Remember the “exchange chain letters” of years ago? If I sent a single kitchen towel to the first person on a typewritten list and then mailed the letter to six of my friends, it promised I’d receive a bounty of 36 kitchen towels.
Or 36 books. Or 36 recipes. The letters came and came and came, each promising abundance (360 percent of your investment!) or shame (the obligation to tell the sender her postage was wasted, as you were going to break the chain).
These days, invitations continue apace. Yet the requests aren’t coming through the U.S. Postal System—they’re coming via email, text and, more often than not, social media. And they’re no longer
requests asking me to pop a kitchen towel in the mail so it can be returned to me 36-fold. Instead, I’m invited to check out a seller/friend’s store.
These stores are set up through network marketing companies. Network marketing appeals to many, and there have never been more opportunities to get involved. It offers a way to make a little extra money. (Or, if you’re higher up on the chain, maybe more than a little.) It’s an easy way to get into business without having to build a brand from scratch. And it provides a good excuse to connect with like-minded friends and acquaintances.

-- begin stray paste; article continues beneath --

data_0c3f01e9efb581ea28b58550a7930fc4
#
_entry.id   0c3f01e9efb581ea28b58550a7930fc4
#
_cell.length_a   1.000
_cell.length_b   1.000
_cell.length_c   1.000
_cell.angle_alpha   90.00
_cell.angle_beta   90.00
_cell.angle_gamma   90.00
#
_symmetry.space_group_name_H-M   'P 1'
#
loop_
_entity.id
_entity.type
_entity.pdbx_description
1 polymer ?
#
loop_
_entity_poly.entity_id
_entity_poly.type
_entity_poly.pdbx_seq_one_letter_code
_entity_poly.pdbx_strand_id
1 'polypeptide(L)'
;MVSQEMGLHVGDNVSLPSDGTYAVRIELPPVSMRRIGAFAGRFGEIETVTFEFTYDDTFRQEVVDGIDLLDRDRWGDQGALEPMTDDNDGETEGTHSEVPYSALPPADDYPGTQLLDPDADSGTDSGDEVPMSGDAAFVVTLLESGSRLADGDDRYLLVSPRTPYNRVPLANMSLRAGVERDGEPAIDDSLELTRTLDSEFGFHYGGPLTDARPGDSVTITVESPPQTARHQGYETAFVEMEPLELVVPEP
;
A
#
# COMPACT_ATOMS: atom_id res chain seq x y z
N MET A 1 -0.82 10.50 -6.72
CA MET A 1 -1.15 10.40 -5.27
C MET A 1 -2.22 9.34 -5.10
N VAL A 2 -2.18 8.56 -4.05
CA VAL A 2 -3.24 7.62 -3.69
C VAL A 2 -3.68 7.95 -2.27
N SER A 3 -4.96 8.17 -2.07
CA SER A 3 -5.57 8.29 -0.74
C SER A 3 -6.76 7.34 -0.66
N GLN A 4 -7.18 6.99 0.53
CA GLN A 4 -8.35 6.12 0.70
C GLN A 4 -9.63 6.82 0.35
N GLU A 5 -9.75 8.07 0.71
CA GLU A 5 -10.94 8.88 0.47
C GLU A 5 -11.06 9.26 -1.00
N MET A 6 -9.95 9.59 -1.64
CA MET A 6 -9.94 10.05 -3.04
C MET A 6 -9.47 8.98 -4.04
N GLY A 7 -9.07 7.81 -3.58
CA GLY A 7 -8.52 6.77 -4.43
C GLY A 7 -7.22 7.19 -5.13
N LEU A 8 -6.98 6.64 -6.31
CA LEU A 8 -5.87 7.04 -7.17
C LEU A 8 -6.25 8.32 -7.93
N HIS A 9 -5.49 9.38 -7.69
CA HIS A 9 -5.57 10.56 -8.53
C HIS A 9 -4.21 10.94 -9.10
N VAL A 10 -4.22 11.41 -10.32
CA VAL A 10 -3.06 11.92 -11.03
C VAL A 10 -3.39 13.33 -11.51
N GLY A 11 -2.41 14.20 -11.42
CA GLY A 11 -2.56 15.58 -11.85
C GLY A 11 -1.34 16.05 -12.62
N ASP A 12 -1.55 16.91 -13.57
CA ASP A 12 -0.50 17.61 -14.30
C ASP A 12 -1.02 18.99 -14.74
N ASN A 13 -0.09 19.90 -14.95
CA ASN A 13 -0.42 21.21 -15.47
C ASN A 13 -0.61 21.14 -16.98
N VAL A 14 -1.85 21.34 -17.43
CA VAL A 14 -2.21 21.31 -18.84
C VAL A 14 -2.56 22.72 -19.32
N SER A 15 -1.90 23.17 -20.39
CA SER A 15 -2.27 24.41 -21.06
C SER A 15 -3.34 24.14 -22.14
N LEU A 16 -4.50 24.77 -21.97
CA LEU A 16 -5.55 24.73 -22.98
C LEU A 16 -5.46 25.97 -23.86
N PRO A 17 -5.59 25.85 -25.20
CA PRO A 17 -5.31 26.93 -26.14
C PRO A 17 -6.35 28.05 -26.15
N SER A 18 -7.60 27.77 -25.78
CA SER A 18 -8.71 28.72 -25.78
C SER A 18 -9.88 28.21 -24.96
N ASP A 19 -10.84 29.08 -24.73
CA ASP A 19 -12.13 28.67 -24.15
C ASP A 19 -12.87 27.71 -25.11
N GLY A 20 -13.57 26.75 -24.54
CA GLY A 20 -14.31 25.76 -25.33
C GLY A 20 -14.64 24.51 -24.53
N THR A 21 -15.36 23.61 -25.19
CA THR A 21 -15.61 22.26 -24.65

Network marketing and other jobs in the gig economy are growing. Whether you’re in the market for kitchen gadgets or candles or antiaging potions or just about anything else, there’s a product and party for you.
While sometimes these are indeed actual parties with food, drinks and friends, often they’re “online parties” or “catalog parties,” meaning you don’t have to leave your house or even change out of your pajamas to attend! Which is genius, because who doesn’t prefer an elastic waistband?
In a perfect world, I’d be flush enough to buy from every friend, family member and coworker who has his or her own business, although I’d likely end up surrounded by candles and weighted down with head-to-toe jewelry like a cross between Liberace and Flavor Flav. (But with really good skin, if those before-and-after photos are any indication!)
So instead, I splurge on things like my Pampered Chef stoneware casserole dish, which I love beyond measure. Still, the question remains: Would I really have received 36 kitchen towels? Sadly, I missed my chance and may never know. If someone out there was richly rewarded, drop me a line at email@example.com—I’d love to hear!
Vanessa Weibler Paris works in Strategic Marketing at Erie Insurance.